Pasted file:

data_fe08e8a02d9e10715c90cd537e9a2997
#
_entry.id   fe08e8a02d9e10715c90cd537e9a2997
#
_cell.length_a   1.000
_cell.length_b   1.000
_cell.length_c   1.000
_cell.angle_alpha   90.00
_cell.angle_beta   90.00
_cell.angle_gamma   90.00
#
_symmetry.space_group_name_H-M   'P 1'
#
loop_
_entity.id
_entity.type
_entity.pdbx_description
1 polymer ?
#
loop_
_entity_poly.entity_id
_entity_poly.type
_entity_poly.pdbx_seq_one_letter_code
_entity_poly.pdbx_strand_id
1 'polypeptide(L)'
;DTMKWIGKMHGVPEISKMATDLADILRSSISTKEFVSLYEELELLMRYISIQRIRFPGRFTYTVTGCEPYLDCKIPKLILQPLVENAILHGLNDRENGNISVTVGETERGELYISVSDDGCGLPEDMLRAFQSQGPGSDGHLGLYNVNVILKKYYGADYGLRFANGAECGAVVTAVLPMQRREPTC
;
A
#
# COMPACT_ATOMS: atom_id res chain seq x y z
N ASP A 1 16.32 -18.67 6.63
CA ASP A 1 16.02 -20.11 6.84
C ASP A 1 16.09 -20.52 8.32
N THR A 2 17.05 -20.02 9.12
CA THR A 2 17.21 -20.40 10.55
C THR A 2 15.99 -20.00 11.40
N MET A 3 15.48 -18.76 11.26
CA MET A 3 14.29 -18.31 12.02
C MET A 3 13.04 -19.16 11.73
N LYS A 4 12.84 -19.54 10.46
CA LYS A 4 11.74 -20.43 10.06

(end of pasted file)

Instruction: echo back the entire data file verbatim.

data_fe08e8a02d9e10715c90cd537e9a2997
#
_entry.id   fe08e8a02d9e10715c90cd537e9a2997
#
_cell.length_a   1.000
_cell.length_b   1.000
_cell.length_c   1.000
_cell.angle_alpha   90.00
_cell.angle_beta   90.00
_cell.angle_gamma   90.00
#
_symmetry.space_group_name_H-M   'P 1'
#
loop_
_entity.id
_entity.type
_entity.pdbx_description
1 polymer ?
#
loop_
_entity_poly.entity_id
_entity_poly.type
_entity_poly.pdbx_seq_one_letter_code
_entity_poly.pdbx_strand_id
1 'polypeptide(L)'
;DTMKWIGKMHGVPEISKMATDLADILRSSISTKEFVSLYEELELLMRYISIQRIRFPGRFTYTVTGCEPYLDCKIPKLILQPLVENAILHGLNDRENGNISVTVGETERGELYISVSDDGCGLPEDMLRAFQSQGPGSDGHLGLYNVNVILKKYYGADYGLRFANGAECGAVVTAVLPMQRREPTC
;
A
#
# COMPACT_ATOMS: atom_id res chain seq x y z
N ASP A 1 16.32 -18.67 6.63
CA ASP A 1 16.02 -20.11 6.84
C ASP A 1 16.09 -20.52 8.32
N THR A 2 17.05 -20.02 9.12
CA THR A 2 17.21 -20.40 10.55
C THR A 2 15.99 -20.00 11.40
N MET A 3 15.48 -18.76 11.26
CA MET A 3 14.29 -18.31 12.02
C MET A 3 13.04 -19.16 11.73
N LYS A 4 12.84 -19.54 10.46
CA LYS A 4 11.74 -20.43 10.06